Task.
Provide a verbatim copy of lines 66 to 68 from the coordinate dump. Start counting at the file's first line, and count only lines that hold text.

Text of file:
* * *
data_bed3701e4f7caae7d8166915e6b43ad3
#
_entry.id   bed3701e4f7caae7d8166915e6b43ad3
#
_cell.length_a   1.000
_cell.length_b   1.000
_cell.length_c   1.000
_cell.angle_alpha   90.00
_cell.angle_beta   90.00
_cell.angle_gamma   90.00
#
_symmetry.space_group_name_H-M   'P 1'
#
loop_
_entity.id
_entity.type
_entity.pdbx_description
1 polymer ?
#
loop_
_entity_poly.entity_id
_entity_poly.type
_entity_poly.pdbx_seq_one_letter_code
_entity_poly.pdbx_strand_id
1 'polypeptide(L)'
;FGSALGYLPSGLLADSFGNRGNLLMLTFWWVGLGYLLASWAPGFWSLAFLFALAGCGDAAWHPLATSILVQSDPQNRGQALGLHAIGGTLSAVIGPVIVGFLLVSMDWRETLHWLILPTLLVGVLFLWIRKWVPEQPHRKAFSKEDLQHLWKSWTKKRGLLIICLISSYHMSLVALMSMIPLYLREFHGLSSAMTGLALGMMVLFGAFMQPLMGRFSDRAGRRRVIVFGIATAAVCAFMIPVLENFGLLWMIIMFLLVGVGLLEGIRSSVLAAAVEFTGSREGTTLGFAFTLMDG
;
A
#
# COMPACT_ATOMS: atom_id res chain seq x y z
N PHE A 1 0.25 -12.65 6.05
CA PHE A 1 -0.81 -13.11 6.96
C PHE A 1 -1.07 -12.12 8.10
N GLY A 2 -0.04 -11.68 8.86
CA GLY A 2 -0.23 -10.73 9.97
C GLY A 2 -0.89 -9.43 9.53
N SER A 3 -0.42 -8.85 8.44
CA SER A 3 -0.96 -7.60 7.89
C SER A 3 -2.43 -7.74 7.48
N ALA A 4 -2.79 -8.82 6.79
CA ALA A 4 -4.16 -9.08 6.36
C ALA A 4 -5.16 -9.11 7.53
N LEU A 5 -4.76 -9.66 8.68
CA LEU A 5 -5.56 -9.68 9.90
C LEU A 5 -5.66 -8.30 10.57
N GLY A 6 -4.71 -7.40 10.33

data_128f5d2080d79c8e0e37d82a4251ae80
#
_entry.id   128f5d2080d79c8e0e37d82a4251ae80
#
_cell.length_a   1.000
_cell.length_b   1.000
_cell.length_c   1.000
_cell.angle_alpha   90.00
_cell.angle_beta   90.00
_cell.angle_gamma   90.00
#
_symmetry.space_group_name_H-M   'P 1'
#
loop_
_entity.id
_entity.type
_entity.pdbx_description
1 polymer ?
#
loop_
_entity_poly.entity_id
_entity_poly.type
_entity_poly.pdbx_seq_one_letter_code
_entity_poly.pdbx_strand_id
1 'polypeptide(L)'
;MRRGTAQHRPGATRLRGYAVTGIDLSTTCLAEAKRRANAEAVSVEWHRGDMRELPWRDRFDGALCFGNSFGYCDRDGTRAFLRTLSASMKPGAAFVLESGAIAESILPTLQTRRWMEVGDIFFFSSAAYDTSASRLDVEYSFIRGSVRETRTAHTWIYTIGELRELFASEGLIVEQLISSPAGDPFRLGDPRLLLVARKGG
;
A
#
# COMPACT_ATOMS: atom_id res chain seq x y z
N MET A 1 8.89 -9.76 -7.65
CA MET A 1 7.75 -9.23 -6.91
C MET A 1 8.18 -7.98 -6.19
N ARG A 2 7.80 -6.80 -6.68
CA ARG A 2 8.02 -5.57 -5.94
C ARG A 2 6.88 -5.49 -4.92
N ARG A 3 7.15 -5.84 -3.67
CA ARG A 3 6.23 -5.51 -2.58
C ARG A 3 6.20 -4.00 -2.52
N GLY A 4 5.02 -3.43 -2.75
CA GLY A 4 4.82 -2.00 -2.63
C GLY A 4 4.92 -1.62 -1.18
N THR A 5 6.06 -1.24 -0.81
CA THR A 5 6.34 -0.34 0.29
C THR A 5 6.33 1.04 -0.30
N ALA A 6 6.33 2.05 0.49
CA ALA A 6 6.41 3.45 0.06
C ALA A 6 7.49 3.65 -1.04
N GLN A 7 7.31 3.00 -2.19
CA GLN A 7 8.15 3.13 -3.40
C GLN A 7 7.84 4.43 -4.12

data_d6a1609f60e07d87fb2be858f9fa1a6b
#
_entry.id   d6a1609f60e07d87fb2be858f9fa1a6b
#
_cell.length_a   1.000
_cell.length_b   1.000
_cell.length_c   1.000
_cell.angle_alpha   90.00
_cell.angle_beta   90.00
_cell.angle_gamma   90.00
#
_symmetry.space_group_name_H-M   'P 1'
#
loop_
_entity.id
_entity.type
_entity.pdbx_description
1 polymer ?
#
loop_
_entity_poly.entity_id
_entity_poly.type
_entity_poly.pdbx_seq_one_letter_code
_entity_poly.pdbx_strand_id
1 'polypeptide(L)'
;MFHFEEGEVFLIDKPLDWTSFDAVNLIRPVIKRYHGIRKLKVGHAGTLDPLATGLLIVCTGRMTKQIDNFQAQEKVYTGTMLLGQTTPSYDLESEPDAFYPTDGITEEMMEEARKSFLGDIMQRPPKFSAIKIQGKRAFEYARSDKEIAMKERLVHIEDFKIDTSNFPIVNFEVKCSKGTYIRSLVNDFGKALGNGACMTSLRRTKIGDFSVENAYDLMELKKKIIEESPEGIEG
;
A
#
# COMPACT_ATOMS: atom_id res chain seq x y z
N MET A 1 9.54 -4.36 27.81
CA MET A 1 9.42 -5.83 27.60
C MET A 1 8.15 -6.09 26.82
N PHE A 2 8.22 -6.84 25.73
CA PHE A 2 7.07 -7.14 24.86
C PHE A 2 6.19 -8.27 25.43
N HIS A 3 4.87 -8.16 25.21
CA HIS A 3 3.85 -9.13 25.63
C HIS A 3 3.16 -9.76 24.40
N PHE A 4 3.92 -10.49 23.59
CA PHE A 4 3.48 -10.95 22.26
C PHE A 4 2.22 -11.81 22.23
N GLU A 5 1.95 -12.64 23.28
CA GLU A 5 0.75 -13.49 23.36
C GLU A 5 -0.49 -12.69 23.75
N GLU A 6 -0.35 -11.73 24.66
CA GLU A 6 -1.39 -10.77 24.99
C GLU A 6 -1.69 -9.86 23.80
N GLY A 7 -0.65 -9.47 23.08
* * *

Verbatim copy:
loop_
_entity_poly.entity_id
_entity_poly.type